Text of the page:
Take from our souls the strain and stress,
And let our ordered lives confess
The beauty of Thy peace.
Breathe through the heats of our desire
Thy coolness and Thy balm;
Let sense be dumb, let flesh retire;
Speak through the earthquake, wind, and fire,
O still, small voice of calm.
Also, I don’t have a dog. I have a cat. And chickens.
Recently on a Christian Facebook community page I belong to people were asked to name their favourite psalm. Out of about a dozen responses, something like half cited the 139th Psalm.
Its popularity is perhaps understandable: although towards the end it takes a sharp turn for the vengeful, with a cry to God to ‘slay the wicked’ and the ‘bloodthirsty’, the majority of the psalm is filled with a sense of joy and awe that the God of the universe would know and care for each one of us personally. Continue reading “Treasure Trove: Psalm 139”
As you may have gathered from my recent post on Wordsworth’s ‘Daffodils’, Spring is already nudging its way to the forefront here in Whanganui, and the first sunny Sunday afternoon saw me blissfully out pottering in the garden. Years ago as a child I read the second to last verse of Dorothy Frances Gurney’s ‘God’s Garden’ on a garden ornament and, enchanted, committed it to memory. Those lines return to me frequently whenever I have the chance to get out and enjoy my own little slice of paradise.
The Lord God planted a garden
In the first white days of the world,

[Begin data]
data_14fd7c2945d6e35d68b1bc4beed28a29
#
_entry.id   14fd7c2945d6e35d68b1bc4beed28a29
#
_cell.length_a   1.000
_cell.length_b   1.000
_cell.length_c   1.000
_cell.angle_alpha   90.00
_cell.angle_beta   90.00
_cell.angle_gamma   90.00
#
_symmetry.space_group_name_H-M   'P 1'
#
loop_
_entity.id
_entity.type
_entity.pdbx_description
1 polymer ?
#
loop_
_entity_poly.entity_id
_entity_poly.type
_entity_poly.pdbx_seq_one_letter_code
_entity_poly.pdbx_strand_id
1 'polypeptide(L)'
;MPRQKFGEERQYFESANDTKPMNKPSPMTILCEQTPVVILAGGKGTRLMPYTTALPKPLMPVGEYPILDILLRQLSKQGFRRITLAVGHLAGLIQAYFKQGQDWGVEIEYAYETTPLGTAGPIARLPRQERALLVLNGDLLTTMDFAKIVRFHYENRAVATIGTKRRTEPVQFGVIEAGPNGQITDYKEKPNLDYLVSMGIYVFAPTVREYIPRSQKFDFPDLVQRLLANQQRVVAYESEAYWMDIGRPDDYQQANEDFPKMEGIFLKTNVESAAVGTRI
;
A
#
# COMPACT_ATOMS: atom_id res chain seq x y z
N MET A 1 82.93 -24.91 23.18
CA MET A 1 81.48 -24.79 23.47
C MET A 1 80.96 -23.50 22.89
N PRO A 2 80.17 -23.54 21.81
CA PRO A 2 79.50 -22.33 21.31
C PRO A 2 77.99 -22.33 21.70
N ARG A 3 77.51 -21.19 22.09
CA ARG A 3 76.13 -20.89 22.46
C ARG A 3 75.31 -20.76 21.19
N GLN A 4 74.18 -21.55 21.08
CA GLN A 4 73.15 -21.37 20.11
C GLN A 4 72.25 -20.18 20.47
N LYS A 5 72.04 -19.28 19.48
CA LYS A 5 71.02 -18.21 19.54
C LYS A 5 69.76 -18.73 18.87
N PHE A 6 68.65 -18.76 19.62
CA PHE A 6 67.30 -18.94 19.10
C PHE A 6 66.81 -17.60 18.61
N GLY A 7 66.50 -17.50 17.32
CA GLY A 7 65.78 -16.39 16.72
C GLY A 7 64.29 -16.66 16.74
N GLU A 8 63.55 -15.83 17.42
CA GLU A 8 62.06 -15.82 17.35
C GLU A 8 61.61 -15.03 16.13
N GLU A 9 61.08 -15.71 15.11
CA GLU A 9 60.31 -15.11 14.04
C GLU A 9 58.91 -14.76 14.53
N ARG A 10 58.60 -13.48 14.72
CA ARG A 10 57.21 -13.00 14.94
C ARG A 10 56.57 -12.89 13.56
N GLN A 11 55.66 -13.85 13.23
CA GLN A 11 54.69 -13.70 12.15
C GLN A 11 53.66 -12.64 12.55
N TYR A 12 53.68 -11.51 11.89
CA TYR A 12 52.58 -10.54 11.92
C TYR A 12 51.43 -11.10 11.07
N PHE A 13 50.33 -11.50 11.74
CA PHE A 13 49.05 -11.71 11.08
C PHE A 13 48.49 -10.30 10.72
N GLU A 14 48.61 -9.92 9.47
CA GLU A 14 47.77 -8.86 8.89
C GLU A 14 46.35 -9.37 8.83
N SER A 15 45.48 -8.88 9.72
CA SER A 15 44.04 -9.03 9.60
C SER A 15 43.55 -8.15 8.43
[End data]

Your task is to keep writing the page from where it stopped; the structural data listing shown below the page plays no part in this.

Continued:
And He set there an angel warden
In a garment of light enfurled.
So near to the peace of Heaven,
That the hawk might nest with the wren,
For there in the cool of the even
God walked with the first of men.
And I dream that these garden-closes
With their shade and their sun-flecked sod
And their lilies and bowers of roses,
Were laid by the hand of God.
The kiss of the sun for pardon,
The song of the birds for mirth,–
One is nearer God’s heart in a garden
Than anywhere else on earth.
For He broke it for us in a garden
Under the olive-trees
Where the angel of strength was the warden
And the soul of the world found ease.
Dorothy Frances Gurney (1858-1932) is little known today, and the second to last verse of this lovely poem is often quoted alone and unattributed, but she was the daughter and wife of Anglican clergymen, a convert to Catholicism with her husband in 1919, and a writer of both poems and hymns.
Recently my grandmother turned 90. It’s not easy to choose a present for a ninety-year-old, as they tend to have more or less everything they need (what my grandparents need most of all is one another: when my grandmother was in hospital with a heart condition a few years back she remarked that she missed my grandfather at night because she had no-one to put her cold feet on. “I don’t mind,” my grandfather replied, “because at least I know she’s there.” They’ve been married for almost seventy years.). But in a moment of inspiration my sister and I hit on the idea of a bottle of sherry. Continue reading “A Special Drop: Harvey’s Bristol Cream Sherry”
This piece is another of those things I never would have discovered without the Culture Project. Bach (Johann Sebastian) composed six cello suites between 1717 and 1723. They’ve been described as “monophonic music wherein a man has created a dance of God.” It’s a beautiful description of beautiful music. Continue reading “Treasure Trove: Bach’s Cello Suite #1 in G”
Excuse the poor quality of these pictures: they caught my eye and I had to share.